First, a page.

The inability to perceive colors or color blindness is a generally genetic disability that prohibits someone's ability to discern between colors. Color blindness is caused by damage to the cones in the eye's macular area, typically affecting an individual's capability to differentiate variants of red or green, but can affect the perception of additional colors also.
Color perception depends on cones located in the eye's macula. People are typically born with three kinds of pigmented cones, all perceiving differing wavelengths of color. This is similar to the wavelengths of sound. When it comes to shades of color, the length of the wave is directly connected to the perceived color tone. Short waves project blue tones, middle-sized waves produce green tones and longer waves generate reds. The type of cone that is affected impacts the spectrum and seriousness of the color blindness.
Because it is a sex-linked recessive trait, green-red color deficiency is more common in men than in females. Still, there are plenty of women who do experience varying degrees of color vision deficiency, specifically blue-yellow color blindness.
Color blindness is not a debilitating condition, but can impair educational growth and restrict options for professions. Being unable to see colors as fellow students do could severely devastate a student's self-esteem. For working people, color blindness could become a disadvantage when running against peers trying to advance in a similar field.
Eye doctors use a number of exams for color blindness. The most widely used is the Ishihara color test, named after its designer. In this test a patient views a plate with a group of dots in a circle in different colors and sizes. Inside the circle appears a number in a particular shade. The individual's capability to make out the number within the dots of clashing shades examines the level of red-green color blindness.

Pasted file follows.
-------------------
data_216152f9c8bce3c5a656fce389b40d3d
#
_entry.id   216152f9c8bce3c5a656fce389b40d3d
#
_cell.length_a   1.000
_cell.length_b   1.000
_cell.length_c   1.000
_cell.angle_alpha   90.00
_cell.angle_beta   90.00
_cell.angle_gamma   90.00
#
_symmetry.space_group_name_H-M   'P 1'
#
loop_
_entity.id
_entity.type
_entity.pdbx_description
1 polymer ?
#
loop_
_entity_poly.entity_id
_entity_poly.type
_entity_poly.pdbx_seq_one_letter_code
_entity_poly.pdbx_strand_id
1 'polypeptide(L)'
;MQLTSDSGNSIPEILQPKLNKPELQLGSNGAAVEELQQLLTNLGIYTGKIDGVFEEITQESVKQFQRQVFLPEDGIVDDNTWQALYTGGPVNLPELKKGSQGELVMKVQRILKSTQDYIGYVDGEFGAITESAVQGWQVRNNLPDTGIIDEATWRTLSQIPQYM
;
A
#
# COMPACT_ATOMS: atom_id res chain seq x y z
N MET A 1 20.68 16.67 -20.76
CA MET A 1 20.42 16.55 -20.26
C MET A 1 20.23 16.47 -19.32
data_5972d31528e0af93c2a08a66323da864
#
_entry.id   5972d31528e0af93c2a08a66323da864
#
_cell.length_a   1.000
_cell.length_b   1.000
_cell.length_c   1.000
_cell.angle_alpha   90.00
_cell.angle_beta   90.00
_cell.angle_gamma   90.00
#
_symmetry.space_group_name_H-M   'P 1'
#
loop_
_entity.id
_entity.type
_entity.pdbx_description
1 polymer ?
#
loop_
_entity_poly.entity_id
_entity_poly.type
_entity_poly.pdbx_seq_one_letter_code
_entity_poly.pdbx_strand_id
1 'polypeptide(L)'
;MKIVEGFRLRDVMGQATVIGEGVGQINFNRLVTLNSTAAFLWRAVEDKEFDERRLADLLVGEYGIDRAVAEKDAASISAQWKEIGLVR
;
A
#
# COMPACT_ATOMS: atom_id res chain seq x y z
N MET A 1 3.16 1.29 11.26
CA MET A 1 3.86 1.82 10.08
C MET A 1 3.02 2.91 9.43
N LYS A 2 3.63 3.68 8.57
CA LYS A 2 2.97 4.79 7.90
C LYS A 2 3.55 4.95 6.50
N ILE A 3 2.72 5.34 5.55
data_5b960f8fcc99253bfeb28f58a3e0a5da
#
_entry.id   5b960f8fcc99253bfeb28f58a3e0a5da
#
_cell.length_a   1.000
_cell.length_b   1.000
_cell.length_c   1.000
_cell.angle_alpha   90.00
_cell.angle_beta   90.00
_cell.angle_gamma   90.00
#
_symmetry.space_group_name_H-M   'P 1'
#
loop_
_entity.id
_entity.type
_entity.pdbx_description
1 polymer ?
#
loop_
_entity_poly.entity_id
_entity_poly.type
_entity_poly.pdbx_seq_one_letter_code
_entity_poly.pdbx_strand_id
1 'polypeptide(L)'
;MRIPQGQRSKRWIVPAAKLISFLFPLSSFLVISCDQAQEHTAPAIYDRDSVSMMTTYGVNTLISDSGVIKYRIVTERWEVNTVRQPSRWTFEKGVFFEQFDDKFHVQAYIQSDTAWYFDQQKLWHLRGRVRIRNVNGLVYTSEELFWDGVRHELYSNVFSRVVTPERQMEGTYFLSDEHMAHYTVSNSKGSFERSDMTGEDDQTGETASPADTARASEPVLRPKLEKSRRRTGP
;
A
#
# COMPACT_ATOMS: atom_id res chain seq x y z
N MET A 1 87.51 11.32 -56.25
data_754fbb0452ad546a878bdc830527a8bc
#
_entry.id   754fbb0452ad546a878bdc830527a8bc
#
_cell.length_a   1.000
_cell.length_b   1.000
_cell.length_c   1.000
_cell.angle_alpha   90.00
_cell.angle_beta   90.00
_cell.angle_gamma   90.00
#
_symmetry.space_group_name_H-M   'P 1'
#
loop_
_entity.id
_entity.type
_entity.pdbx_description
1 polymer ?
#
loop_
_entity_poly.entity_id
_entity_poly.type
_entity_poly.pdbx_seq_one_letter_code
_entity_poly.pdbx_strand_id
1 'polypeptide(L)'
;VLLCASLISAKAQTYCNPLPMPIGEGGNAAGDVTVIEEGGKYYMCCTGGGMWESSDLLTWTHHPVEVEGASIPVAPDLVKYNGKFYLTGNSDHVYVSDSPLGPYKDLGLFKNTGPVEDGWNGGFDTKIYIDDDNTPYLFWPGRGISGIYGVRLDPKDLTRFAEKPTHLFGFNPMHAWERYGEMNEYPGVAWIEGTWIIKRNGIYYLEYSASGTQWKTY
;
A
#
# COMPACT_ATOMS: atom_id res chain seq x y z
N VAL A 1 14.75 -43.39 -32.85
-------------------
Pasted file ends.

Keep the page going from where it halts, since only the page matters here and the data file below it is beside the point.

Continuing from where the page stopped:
Although inherited color vision deficiencies can't be treated, there are a few steps that can help to make up for it. For some wearing tinted contacts or glasses which block glare can help people to perceive the distinction between colors. Increasingly, new computer programs are becoming available for common personal computers and for smaller devices that can assist users to differentiate color better depending on their specific diagnosis. There is also promising research being conducted in gene therapy to improve the ability to distinguish colors.
How much color vision problems limit a person depends on the type and severity of the condition. Some individuals can adapt to their deficiency by learning substitute clues for determining a color scheme. For instance, some might familiarizing themselves with the shape of stop signs rather than recognize the red color, or contrast items with color paradigms like the blue sky or green trees.
If you suspect that you or your loved one might have a color vision deficiency it's important to see an eye doctor. The sooner the condition is diagnosed, the sooner you can help. Feel free to call our Alpharetta, GA optometrists to schedule an exam.